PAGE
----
• 52-5773 – Commemorative Air Force Headquarters, Midland, Texas.
  • 52-5777 – Hill Aerospace Museum, Hill AFB, Utah.
  • 53-1532 – 150th Fighter Wing / New Mexico Air National Guard area, Kirtland AFB, Albuquerque, New Mexico.
  • 53-1559 – 178th Fighter Wing / Springfield Air National Guard Base, Springfield-Beckley Municipal Airport, Springfield, Ohio.
  • 53-1573 – Goodfellow AFB, Texas.
  • 53-1578 – 140th Fighter Wing / Colorado Air National Guard compound, Buckley AFB, Aurora, Colorado.

F-100C

  • 53-1709 (painted as F-100D 55-2879) – Castle Air Museum (former Castle AFB), Atwater, California
  • 53-1712 – Grissom Air Museum, Grissom ARB (former Grissom AFB), Peru, Indiana.
  • 53-1716 – Luke Air Force Base Air Park, Luke AFB, Phoenix, Arizona.
  • 54-1752 – Dyess Linear Air Park, Dyess AFB, Texas.
  • 54-1753 – Southern Museum of Flight, Birmingham, Alabama.
  • 54-1784 – Octave Chanute Aerospace Museum, former Chanute AFB, Rantoul, Illinois.
  • 54-1785 – Prairie Aviation Museum, Bloomington, Illinois
  • 54-1786 – March Field Air Museum, March ARB (former March AFB), Riverside, California.
  • 54-1823 – Pima Air & Space Museum (adjacent to Davis-Monthan AFB), Tucson, Arizona.
  • 54-1986 (painted as F-100C 54-1954 as flown by former northwest Florida resident and Medal of Honor recipient, Colonel George Bud Day, USAF Ret Dec) – Air Force Armament Museum, Eglin AFB, Florida.
  • 54-1993 – Freedom Historical Air Park, Wichita, Kansas.
  • 54-2002 – 185th Air Refueling Wing / Sioux City Air National Guard Base, Sioux Gateway Airport, Sioux City, Iowa.
  • 54-2091 – Yanks Air Museum, Chino, California.
  • 54-2106 – Volk Field Air National Guard Base, Wisconsin.

F-100D

  • 54-2145 – Air Power Park near Langley AFB in Hampton, Virginia.
  • 54-2151 – Sheppard AFB Air Park, Sheppard AFB, Texas.
  • 54-2281 – Harry Bonsall Park, Glendale, Arizona
  • 54-2299 – Joe Davies Heritage Airpark, Air Force Plant 42, Palmdale, California
  • 55-2884 – 121st Air Refueling Wing / Rickenbacker ANGB, Columbus, Ohio.
  • 55-3503 – Pueblo Weisbrod Aircraft Museum, Pueblo, Colorado.
  • 55-3595 – Nellis AFB, Nevada.
  • 55-3650 – 180th Fighter Wing / Toledo Air National Guard Base, Swanton, Ohio.
  • 55-3667 – Missouri Air National Guard / Lambert Field Air National Guard Base]] , Bridgeton, Missouri.
  • 55-3678 – Maxwell AFB Air Park, Maxwell AFB, Alabama.
  • 55-3754 – National Museum of the United States Air Force, Wright-Patterson AFB, Ohio.
  • 55-3805 – Connecticut ANGB – 103rd FG, Windsor Locks, Connecticut.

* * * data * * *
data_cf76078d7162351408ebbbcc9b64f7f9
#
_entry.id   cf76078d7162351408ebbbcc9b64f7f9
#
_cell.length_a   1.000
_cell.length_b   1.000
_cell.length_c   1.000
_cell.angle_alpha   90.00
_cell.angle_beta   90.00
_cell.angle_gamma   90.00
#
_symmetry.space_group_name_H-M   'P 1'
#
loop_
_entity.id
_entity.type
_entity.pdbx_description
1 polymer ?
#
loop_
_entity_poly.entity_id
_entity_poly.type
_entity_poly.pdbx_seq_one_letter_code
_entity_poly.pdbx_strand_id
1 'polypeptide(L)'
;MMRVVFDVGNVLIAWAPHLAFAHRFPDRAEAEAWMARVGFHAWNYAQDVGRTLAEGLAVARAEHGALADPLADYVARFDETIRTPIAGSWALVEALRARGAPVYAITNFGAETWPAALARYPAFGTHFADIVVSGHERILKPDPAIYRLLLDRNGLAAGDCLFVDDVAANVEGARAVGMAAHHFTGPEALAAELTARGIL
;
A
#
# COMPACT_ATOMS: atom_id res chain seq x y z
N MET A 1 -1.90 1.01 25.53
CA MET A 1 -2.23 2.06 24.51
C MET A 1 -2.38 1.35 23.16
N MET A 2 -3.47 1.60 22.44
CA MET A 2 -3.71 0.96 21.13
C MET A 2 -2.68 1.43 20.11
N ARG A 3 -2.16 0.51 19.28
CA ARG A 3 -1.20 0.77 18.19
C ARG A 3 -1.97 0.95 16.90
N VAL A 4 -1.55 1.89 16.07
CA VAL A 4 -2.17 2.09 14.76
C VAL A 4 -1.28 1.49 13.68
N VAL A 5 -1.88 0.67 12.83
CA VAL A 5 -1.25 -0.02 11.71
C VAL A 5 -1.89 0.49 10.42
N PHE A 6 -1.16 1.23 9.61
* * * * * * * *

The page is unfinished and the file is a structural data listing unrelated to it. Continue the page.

• 56-2928 – Dobbins ARB, Marietta, Georgia.
  • 56-2940 – Cannon AFB, New Mexico.
  • 56-2993 – New York ANGB – 107th FG, Niagara Falls, New York.
  • 56-2995 – Massachusetts ANGB – 102nd FW, Otis ANGB, Falmouth, Massachusetts.
  • 56-3000 – Texas ANG – 149th FG, San Antonio, Texas.
  • 56-3008 – Massachusetts ANGB – 104th FW, Westfield, Massachusetts.
  • 56-3020 – Louisiana ANG, New Orleans, Louisiana.
  • 56-3055 – Arizona ANGB – 162nd FG, Tucson, Arizona.
  • 56-3081 – MAPS Air Museum, Akron/Canton Airport Ohio. Previously located at Florida Military Aviation Museum, St. Petersburg-Clearwater International Airport, Clearwater, Florida.[101] Obtained by MAPS Air Museum upon closure/dissolution/liquidation of Florida Military Aviation Museum.
  • 56-3154 – Lone Star Flight Museum, Galveston, Texas.
  • 56-3187 – South Dakota ANG – 114th FG, Sioux Falls, South Dakota.
  • 56-3220 – Holloman AFB, New Mexico.
  • 56-3288 – Aerospace Museum of California, Sacramento, California.
  • 56-3299 – Colorado ANGB – 140th FW, Aurora, Colorado.
  • 56-3320 – Indiana ANGB – 181st FG, Terre Haute, Indiana.
  • 56-3417 – Wings Over the Rockies Air and Space Museum (former Lowry AFB), Denver, Colorado.
  • 56-3426 – Iowa ANGB – 132nd FW, Des Moines, Iowa.
  • 56-3440 – Steven F. Udvar-Hazy Center, Fairfax County, Virginia

F-100F

  • unknown – Davis-Monthan AFB, Arizona.
  • 56-3727 – Davis-Monthan AFB, Arizona.
  • 56-3730 – USAF Academy, Colorado.
  • 56-3813 – Riverside Park, Independence, Kansas
  • 56-3832 – Evergreen Aviation and Space Museum, McMinnville, Oregon.
  • 56-3837 – National Museum of the United States Air Force, Wright-Patterson AFB, Ohio.
  • 56-3897 – New Jersey ANGB – 177th FG, Atlantic City, New Jersey.
  • 56-3899 – Glenn L. Martin Aviation Museum, Middle River, Maryland.
  • 56-3904 – Aviation Cadet Museum, Silver Wings Field, Eureka Springs, Arkansas.
  • 56-3905 – Glenn L. Martin Aviation Museum, Middle River, Maryland.
  • 58-1232 – Edward H. White II Memorial Museum, Brooks AFB, Texas.